A fully-trained and qualified supervisor in licensed asbestos removal has been successfully prosecuted after workers under his supervision were exposed to potentially-deadly fibres at a Greater Manchester college.
Steven Kelly, 41, from Kirkby on Merseyside, pleaded guilty to breaching section 7(a) of the HSWA 1974 at Trafford Magistrates’ Court in Sale on 11 October following an HSE prosecution. He was fined £790 and ordered to pay costs of £250 for failing to take reasonable care of workers under his supervision.
The prosecution was brought after the HSE had carried out an unannounced visit at Trafford College in Stretford on 12 December 2012. While there, inspectors spotted three men without suitable clothing or masks in an area of the college where asbestos was being removed.
The investigation found that Manchester-based firm Winsulate had been hired to carry out asbestos removal work during a refurbishment project at the college.
Trafford Magistrates’ Court heard that Mr Kelly was the project’s supervisor but had ignored the company’s procedures on working with asbestos.
On further investigation, the HSE found that Mr Kelly had sent the men into the undercroft beneath the classrooms, which had been sealed off from the rest of the building, to fix the temporary lighting. The workers were wearing their own clothes instead of disposable clothing under their overalls, and half masks instead of full-face respiratory masks.
The court also heard that the men were wearing lace-ups instead of wellington boots, which meant that asbestos fibres could stick to their laces or get inside their boots.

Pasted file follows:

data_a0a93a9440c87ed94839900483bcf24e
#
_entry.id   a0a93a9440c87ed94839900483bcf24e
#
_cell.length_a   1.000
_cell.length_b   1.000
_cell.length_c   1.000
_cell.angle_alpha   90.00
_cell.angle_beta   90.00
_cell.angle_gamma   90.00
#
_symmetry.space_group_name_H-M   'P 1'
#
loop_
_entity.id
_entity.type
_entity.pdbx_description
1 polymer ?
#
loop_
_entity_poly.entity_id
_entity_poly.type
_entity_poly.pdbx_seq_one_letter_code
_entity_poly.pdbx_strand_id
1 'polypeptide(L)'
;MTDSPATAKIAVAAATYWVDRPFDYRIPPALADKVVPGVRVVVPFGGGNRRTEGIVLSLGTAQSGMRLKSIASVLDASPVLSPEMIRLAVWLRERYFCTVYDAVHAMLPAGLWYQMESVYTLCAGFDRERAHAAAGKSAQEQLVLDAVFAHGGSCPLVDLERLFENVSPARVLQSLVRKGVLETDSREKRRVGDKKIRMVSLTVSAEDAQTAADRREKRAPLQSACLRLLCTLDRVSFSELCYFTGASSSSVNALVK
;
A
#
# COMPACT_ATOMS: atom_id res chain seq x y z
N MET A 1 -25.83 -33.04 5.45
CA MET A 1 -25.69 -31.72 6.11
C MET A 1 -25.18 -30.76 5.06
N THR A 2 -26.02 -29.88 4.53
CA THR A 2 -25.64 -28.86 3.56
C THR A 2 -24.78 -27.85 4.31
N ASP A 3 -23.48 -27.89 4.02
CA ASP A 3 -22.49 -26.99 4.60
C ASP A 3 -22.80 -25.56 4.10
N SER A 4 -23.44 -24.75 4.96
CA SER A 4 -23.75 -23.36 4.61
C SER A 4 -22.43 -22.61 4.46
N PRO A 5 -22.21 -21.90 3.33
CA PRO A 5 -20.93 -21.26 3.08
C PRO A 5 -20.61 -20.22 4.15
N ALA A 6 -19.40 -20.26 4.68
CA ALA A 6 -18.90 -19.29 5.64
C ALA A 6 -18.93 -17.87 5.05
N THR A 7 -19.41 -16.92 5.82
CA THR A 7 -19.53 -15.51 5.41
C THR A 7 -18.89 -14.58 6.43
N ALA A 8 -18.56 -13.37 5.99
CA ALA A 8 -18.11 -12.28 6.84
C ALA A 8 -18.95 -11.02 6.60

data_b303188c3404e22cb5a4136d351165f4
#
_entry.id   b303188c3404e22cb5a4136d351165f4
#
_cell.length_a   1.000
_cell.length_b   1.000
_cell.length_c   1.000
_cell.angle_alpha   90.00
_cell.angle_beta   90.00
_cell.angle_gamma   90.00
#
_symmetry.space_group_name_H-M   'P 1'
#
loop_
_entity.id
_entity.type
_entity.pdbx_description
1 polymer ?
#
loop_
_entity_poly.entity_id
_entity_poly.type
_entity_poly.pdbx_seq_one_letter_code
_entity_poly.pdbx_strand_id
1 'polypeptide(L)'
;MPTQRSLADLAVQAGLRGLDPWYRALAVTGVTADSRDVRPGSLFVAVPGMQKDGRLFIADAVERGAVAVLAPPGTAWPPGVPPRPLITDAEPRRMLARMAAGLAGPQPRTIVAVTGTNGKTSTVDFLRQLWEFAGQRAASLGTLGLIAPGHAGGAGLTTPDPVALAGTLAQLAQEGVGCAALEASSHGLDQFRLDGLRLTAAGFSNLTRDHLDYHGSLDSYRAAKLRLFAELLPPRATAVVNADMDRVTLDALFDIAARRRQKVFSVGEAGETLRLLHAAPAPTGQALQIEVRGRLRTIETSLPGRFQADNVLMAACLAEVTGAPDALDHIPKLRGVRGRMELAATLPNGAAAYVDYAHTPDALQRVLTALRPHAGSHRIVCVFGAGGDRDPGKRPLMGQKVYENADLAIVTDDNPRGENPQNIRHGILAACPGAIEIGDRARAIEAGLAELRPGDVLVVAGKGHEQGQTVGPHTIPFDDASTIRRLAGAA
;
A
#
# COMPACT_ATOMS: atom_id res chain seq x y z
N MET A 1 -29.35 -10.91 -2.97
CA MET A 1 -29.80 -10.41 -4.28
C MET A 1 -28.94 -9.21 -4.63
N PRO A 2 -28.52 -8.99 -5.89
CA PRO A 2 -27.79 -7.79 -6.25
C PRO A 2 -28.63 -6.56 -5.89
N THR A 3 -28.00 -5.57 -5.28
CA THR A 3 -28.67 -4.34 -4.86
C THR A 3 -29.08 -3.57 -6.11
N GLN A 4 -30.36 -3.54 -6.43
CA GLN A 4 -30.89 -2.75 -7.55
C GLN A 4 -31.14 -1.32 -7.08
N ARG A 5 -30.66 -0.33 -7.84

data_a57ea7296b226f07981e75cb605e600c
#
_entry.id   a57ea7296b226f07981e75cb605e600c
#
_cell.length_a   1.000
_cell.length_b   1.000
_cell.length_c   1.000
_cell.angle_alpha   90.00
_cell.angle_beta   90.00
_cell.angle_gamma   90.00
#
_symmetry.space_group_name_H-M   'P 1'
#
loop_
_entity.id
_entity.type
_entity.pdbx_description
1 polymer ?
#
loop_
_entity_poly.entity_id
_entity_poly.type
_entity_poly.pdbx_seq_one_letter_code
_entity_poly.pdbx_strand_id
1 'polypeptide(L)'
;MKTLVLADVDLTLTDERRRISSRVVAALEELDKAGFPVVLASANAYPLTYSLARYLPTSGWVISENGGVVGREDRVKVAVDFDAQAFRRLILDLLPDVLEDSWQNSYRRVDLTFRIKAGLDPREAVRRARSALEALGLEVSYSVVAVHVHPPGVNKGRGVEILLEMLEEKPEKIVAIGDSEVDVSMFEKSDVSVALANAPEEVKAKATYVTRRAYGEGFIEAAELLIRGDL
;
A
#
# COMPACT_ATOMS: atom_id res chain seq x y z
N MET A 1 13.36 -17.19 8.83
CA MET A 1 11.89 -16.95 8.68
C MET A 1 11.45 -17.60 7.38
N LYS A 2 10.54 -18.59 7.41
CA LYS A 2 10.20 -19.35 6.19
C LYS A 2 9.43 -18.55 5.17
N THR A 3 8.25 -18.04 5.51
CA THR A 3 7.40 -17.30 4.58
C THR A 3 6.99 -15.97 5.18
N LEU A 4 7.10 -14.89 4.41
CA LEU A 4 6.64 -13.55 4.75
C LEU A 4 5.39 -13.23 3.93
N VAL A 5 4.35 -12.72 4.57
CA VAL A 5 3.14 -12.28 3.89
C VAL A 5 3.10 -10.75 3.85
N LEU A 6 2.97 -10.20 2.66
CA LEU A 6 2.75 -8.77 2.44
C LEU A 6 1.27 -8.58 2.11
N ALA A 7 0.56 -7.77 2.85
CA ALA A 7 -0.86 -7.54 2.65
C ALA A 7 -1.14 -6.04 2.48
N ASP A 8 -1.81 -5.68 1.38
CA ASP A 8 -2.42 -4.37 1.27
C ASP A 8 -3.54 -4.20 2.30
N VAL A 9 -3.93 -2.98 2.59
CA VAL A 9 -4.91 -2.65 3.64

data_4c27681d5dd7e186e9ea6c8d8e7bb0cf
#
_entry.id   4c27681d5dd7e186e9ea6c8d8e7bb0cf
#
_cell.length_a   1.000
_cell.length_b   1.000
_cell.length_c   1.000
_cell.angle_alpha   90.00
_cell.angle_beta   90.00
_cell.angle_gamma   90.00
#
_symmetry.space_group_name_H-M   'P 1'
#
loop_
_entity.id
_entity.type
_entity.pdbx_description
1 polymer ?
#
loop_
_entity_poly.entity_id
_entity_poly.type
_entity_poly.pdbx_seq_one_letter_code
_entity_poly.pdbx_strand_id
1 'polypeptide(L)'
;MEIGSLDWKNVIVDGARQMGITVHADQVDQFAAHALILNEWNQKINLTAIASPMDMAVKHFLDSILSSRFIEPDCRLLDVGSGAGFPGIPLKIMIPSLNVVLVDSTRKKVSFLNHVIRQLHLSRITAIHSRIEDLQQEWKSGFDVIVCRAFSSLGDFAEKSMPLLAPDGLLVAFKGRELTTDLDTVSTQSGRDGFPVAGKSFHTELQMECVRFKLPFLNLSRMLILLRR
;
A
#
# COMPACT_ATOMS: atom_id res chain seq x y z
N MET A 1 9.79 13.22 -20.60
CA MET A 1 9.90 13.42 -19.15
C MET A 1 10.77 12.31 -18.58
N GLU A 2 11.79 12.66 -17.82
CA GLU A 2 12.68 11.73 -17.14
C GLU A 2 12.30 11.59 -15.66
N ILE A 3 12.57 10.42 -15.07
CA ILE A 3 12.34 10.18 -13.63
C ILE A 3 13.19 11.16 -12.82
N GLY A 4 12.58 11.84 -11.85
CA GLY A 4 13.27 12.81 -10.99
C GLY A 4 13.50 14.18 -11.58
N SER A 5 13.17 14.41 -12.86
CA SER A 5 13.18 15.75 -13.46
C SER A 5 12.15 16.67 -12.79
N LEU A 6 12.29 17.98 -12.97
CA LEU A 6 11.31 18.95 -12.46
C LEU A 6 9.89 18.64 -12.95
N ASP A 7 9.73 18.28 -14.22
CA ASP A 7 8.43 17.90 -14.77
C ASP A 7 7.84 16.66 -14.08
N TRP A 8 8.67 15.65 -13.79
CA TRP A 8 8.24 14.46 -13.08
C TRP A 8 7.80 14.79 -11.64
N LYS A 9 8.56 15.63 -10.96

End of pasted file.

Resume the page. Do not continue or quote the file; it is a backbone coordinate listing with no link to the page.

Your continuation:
This led to them being put at risk of breathing in asbestos fibres, and other fibres could stick to their laces or get inside their boots.
Despite being a fully-trained and qualified supervisor in licensed asbestos removal, inspectors found that Mr Kelly had failed to take reasonable care of the workers.
Several other issues were discovered on the site. This included insufficient water for the workers to properly sponge down boots and masks to stop fibres becoming airborne, used clothing discarded inside the enclosure, and a failure to carry out daily checks on masks.
HSE inspector Laura Moran, said: “Asbestos is responsible for thousands of deaths in the UK every year but it only becomes dangerous when it is broken up and fibres are released in to the air.”
The inspector added that Mr Kelly had put the workers at risk by not following the correct safety procedures.
“He simply should never have allowed three men to go into a contaminated area while wearing their own clothes, and without the correct protective clothing and respiratory masks.”
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